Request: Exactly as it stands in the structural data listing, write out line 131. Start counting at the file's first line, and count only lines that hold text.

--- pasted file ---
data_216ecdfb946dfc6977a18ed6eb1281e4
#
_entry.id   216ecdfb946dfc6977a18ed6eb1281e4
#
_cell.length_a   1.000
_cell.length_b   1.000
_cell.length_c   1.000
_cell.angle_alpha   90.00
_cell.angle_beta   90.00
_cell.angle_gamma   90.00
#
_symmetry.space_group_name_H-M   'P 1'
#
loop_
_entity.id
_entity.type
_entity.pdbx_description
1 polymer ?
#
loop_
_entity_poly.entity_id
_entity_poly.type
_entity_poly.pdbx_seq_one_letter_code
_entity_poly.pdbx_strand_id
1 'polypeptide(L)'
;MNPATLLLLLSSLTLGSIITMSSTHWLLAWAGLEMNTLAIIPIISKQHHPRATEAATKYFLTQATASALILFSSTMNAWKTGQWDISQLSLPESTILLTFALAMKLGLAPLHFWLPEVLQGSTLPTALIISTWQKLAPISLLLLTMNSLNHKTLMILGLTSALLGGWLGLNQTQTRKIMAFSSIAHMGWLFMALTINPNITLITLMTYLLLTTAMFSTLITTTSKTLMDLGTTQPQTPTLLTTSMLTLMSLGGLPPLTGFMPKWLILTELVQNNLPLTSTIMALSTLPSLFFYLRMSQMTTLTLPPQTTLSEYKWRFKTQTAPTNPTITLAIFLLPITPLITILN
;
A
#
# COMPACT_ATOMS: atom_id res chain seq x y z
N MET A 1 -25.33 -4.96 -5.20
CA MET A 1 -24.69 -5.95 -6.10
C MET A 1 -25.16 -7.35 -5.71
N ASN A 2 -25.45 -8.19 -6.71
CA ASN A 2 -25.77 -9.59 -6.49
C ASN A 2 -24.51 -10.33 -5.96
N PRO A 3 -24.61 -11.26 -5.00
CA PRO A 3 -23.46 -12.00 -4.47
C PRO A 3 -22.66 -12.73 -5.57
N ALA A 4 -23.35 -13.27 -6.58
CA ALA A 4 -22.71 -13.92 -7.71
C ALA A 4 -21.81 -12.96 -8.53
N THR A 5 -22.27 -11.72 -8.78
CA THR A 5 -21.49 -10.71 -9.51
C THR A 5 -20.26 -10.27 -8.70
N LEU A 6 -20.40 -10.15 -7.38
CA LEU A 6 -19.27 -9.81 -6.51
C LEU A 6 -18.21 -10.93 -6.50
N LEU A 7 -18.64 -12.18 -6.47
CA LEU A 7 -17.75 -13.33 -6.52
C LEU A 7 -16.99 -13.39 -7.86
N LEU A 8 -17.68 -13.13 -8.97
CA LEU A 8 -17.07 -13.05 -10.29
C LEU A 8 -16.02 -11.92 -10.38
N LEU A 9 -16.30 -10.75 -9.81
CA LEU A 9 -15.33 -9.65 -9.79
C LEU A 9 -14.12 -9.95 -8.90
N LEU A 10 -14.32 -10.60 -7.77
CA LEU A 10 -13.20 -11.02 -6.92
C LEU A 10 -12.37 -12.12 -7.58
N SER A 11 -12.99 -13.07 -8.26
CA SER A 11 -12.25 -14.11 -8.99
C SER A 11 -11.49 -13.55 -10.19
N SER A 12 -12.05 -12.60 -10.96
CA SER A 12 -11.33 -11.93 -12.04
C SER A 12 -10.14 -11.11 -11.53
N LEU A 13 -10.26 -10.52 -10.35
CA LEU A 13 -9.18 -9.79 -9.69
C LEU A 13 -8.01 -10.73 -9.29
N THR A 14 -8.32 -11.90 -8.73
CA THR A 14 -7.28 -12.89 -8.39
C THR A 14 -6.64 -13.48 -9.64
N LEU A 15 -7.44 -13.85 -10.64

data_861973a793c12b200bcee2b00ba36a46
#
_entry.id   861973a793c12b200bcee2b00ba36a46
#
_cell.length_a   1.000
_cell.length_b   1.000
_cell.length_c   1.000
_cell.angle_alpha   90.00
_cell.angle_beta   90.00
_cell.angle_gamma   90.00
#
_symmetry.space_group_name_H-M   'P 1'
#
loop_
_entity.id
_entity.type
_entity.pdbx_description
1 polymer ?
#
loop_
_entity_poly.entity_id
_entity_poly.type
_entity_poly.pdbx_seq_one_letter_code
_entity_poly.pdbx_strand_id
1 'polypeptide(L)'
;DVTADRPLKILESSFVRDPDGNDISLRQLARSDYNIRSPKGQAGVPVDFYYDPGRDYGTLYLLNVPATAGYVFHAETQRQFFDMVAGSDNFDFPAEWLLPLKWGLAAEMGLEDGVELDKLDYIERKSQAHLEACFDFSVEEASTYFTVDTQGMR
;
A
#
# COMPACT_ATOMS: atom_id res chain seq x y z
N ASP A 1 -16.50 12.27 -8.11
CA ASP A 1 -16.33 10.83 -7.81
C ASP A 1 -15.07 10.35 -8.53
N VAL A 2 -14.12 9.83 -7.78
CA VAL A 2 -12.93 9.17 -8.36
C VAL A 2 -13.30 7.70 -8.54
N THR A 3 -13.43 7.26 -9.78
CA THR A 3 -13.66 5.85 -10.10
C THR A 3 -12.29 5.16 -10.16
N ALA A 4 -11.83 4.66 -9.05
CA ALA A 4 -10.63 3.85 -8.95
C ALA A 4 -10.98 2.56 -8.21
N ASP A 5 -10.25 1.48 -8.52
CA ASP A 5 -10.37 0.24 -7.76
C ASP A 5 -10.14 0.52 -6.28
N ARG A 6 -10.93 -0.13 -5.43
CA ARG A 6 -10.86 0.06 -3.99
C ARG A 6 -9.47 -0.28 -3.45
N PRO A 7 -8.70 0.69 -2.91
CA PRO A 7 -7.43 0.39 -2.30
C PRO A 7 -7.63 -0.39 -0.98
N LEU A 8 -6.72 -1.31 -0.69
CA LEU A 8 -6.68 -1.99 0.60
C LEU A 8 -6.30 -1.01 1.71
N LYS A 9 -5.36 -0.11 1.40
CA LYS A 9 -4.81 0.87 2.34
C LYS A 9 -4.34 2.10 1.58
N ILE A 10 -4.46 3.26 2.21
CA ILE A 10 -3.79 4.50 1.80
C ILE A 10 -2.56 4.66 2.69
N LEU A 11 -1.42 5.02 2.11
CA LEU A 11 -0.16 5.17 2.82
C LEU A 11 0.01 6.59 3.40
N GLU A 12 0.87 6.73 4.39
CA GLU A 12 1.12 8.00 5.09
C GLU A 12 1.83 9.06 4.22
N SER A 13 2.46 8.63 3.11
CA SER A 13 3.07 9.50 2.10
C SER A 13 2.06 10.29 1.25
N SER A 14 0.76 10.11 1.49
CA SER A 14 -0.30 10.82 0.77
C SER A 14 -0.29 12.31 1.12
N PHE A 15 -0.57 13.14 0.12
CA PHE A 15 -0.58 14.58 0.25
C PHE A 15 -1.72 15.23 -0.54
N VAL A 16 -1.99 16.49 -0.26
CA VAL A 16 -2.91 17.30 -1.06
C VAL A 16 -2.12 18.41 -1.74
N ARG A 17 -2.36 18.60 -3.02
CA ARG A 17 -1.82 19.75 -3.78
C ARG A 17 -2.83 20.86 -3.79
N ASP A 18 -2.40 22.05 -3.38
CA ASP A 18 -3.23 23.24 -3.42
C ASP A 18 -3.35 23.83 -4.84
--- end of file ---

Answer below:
N ILE A 10 -4.46 3.26 2.21